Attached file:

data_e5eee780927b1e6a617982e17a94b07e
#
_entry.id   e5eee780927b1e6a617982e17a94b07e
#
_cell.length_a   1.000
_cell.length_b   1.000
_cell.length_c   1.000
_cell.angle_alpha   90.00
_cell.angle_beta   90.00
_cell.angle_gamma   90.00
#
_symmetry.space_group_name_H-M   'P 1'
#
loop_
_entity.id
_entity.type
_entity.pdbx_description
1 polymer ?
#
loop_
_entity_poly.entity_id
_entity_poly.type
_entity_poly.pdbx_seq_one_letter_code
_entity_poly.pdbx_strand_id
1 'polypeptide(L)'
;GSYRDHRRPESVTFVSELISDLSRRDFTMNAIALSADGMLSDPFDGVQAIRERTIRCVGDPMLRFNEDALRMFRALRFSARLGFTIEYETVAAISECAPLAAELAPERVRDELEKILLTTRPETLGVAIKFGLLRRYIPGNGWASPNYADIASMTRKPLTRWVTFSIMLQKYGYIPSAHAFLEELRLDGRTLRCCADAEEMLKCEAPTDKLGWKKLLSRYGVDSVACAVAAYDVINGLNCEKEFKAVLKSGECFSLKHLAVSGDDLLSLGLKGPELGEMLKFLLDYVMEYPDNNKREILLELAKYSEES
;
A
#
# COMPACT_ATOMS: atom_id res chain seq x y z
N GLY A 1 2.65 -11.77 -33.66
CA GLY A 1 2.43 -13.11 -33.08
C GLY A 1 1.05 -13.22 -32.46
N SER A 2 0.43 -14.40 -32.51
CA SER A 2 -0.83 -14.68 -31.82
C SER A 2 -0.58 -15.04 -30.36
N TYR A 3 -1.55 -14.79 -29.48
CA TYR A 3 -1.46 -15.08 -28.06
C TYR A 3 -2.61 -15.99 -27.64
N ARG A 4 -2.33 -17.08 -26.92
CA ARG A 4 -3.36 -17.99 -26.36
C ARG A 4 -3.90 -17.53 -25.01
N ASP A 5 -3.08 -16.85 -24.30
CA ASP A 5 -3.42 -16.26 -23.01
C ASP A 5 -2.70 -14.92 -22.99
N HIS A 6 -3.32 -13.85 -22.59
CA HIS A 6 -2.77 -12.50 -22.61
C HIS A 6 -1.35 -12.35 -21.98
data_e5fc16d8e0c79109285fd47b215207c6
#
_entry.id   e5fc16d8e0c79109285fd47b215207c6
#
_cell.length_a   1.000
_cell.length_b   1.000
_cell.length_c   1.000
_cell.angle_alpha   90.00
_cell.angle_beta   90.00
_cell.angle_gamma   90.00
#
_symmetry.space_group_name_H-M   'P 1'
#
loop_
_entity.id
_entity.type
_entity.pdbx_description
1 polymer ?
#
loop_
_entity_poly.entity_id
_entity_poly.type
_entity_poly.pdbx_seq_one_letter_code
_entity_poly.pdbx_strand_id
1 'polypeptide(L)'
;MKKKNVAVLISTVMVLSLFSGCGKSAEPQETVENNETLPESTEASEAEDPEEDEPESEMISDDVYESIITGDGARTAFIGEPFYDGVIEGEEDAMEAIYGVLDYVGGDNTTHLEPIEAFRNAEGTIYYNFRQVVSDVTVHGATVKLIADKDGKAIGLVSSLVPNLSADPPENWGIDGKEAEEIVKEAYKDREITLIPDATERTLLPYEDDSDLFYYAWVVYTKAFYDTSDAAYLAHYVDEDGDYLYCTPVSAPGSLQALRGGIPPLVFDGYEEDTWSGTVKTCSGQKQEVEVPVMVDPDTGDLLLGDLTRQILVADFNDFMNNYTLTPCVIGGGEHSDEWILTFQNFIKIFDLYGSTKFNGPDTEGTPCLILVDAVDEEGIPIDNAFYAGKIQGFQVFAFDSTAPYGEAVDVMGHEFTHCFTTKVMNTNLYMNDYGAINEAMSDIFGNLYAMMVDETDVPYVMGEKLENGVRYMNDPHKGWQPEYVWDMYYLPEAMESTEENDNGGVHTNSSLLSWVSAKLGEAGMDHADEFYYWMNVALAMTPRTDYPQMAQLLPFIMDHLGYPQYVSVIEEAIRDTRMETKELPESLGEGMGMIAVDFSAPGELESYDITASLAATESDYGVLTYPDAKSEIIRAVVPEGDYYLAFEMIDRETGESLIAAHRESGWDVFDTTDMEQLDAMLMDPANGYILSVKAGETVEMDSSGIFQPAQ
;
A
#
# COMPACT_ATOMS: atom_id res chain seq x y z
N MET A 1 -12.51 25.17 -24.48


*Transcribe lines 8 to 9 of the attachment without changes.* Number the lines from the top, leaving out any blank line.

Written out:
_cell.angle_alpha   90.00
_cell.angle_beta   90.00